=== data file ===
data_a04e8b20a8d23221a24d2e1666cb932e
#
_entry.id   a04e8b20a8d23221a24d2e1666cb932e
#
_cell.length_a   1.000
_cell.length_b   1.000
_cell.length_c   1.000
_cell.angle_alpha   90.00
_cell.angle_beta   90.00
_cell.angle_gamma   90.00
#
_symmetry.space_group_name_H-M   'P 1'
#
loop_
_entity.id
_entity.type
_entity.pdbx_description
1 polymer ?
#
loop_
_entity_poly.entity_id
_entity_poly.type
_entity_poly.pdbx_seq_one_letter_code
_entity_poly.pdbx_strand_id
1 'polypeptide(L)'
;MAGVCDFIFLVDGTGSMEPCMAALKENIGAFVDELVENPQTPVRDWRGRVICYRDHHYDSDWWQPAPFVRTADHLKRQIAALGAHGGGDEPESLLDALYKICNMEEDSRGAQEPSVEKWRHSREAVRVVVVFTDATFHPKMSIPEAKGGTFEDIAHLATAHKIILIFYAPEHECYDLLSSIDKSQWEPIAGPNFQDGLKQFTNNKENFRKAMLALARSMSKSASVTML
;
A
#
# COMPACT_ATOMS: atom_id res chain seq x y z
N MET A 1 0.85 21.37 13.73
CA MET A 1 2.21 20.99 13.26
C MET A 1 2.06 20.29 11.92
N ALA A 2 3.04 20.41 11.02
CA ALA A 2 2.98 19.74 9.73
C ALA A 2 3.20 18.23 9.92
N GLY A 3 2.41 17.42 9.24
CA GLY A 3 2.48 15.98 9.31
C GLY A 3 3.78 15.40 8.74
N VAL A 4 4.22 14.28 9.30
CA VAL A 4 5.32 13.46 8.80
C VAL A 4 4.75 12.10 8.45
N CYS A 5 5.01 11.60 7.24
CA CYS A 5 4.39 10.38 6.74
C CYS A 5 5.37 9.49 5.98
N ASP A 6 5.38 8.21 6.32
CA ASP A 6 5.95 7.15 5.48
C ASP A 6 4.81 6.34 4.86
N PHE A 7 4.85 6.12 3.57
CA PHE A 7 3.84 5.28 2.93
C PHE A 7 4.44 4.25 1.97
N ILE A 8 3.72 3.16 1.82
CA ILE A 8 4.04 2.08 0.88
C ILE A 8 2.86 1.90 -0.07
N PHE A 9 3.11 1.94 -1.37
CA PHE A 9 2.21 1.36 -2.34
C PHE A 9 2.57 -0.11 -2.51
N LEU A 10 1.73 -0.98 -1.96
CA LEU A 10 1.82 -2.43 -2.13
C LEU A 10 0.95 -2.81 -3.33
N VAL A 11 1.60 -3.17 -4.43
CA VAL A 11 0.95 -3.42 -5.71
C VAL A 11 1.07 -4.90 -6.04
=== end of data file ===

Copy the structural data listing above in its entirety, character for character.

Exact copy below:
data_a04e8b20a8d23221a24d2e1666cb932e
#
_entry.id   a04e8b20a8d23221a24d2e1666cb932e
#
_cell.length_a   1.000
_cell.length_b   1.000
_cell.length_c   1.000
_cell.angle_alpha   90.00
_cell.angle_beta   90.00
_cell.angle_gamma   90.00
#
_symmetry.space_group_name_H-M   'P 1'
#
loop_
_entity.id
_entity.type
_entity.pdbx_description
1 polymer ?
#
loop_
_entity_poly.entity_id
_entity_poly.type
_entity_poly.pdbx_seq_one_letter_code
_entity_poly.pdbx_strand_id
1 'polypeptide(L)'
;MAGVCDFIFLVDGTGSMEPCMAALKENIGAFVDELVENPQTPVRDWRGRVICYRDHHYDSDWWQPAPFVRTADHLKRQIAALGAHGGGDEPESLLDALYKICNMEEDSRGAQEPSVEKWRHSREAVRVVVVFTDATFHPKMSIPEAKGGTFEDIAHLATAHKIILIFYAPEHECYDLLSSIDKSQWEPIAGPNFQDGLKQFTNNKENFRKAMLALARSMSKSASVTML
;
A
#
# COMPACT_ATOMS: atom_id res chain seq x y z
N MET A 1 0.85 21.37 13.73
CA MET A 1 2.21 20.99 13.26
C MET A 1 2.06 20.29 11.92
N ALA A 2 3.04 20.41 11.02
CA ALA A 2 2.98 19.74 9.73
C ALA A 2 3.20 18.23 9.92
N GLY A 3 2.41 17.42 9.24
CA GLY A 3 2.48 15.98 9.31
C GLY A 3 3.78 15.40 8.74
N VAL A 4 4.22 14.28 9.30
CA VAL A 4 5.32 13.46 8.80
C VAL A 4 4.75 12.10 8.45
N CYS A 5 5.01 11.60 7.24
CA CYS A 5 4.39 10.38 6.74
C CYS A 5 5.37 9.49 5.98
N ASP A 6 5.38 8.21 6.32
CA ASP A 6 5.95 7.15 5.48
C ASP A 6 4.81 6.34 4.86
N PHE A 7 4.85 6.12 3.57
CA PHE A 7 3.84 5.28 2.93
C PHE A 7 4.44 4.25 1.97
N ILE A 8 3.72 3.16 1.82
CA ILE A 8 4.04 2.08 0.88
C ILE A 8 2.86 1.90 -0.07
N PHE A 9 3.11 1.94 -1.37
CA PHE A 9 2.21 1.36 -2.34
C PHE A 9 2.57 -0.11 -2.51
N LEU A 10 1.73 -0.98 -1.96
CA LEU A 10 1.82 -2.43 -2.13
C LEU A 10 0.95 -2.81 -3.33
N VAL A 11 1.60 -3.17 -4.43
CA VAL A 11 0.95 -3.42 -5.71
C VAL A 11 1.07 -4.90 -6.04